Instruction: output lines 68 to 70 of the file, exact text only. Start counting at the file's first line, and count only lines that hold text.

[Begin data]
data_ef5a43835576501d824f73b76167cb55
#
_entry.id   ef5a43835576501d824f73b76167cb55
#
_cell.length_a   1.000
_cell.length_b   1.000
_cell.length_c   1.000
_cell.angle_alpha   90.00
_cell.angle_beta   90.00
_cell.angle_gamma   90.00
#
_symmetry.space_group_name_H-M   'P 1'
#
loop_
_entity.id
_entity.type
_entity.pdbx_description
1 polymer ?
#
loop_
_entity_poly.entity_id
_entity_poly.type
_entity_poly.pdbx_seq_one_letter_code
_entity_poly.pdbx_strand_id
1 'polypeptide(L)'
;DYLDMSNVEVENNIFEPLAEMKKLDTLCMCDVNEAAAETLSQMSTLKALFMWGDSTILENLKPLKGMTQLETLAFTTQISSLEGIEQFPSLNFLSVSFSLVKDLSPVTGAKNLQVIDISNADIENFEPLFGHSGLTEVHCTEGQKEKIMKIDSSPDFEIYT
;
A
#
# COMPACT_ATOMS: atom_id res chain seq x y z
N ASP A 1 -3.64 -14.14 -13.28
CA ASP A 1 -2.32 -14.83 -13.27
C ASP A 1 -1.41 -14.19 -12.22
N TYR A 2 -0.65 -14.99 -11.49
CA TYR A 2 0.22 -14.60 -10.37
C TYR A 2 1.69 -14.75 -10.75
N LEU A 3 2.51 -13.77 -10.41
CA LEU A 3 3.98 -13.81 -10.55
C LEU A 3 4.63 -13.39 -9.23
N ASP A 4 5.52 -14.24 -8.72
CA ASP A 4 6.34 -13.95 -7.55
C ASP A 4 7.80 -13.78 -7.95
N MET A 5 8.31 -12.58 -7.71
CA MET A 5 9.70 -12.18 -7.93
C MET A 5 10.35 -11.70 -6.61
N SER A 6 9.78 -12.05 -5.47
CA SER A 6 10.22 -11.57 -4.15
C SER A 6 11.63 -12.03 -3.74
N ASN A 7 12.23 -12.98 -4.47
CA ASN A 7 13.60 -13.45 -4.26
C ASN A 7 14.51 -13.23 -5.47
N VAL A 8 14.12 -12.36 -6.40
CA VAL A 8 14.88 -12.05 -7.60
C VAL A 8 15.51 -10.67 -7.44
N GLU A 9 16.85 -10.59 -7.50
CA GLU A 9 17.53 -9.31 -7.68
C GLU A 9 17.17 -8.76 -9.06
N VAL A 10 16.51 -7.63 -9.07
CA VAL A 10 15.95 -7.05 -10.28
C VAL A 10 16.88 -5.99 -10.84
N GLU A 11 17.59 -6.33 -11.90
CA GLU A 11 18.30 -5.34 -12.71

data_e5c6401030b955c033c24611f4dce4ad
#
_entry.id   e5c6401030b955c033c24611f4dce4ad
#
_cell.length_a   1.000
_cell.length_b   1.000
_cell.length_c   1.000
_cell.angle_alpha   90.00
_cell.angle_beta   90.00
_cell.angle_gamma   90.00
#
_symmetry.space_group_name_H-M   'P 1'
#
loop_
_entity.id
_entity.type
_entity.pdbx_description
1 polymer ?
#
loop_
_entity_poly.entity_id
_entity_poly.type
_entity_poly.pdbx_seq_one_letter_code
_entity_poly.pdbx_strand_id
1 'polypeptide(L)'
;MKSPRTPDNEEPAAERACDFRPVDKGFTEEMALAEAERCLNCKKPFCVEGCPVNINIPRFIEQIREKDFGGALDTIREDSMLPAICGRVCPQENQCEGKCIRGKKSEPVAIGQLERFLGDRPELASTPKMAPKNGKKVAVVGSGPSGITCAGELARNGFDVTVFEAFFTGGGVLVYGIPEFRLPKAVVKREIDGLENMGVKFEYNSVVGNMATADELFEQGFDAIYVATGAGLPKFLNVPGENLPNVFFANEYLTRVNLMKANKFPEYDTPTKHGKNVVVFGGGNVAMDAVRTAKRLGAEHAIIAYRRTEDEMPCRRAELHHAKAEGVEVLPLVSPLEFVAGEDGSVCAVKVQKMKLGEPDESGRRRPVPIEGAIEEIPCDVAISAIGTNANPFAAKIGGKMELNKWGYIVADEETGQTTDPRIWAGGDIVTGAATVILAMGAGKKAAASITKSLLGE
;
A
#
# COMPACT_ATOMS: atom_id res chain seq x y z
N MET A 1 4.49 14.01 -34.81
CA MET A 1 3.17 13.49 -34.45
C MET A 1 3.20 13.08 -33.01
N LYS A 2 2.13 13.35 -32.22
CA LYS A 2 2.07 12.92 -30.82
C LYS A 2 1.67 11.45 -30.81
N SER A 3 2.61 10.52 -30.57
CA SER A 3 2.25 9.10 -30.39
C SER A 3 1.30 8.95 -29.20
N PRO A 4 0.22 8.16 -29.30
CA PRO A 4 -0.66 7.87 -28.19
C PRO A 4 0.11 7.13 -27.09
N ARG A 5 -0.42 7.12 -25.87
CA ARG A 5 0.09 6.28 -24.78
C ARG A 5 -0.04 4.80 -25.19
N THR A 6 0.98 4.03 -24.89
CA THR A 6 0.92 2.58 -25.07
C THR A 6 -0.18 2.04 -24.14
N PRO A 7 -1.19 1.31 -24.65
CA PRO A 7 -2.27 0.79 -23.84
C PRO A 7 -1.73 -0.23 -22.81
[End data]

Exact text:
_cell.length_b   1.000
_cell.length_c   1.000
_cell.angle_alpha   90.00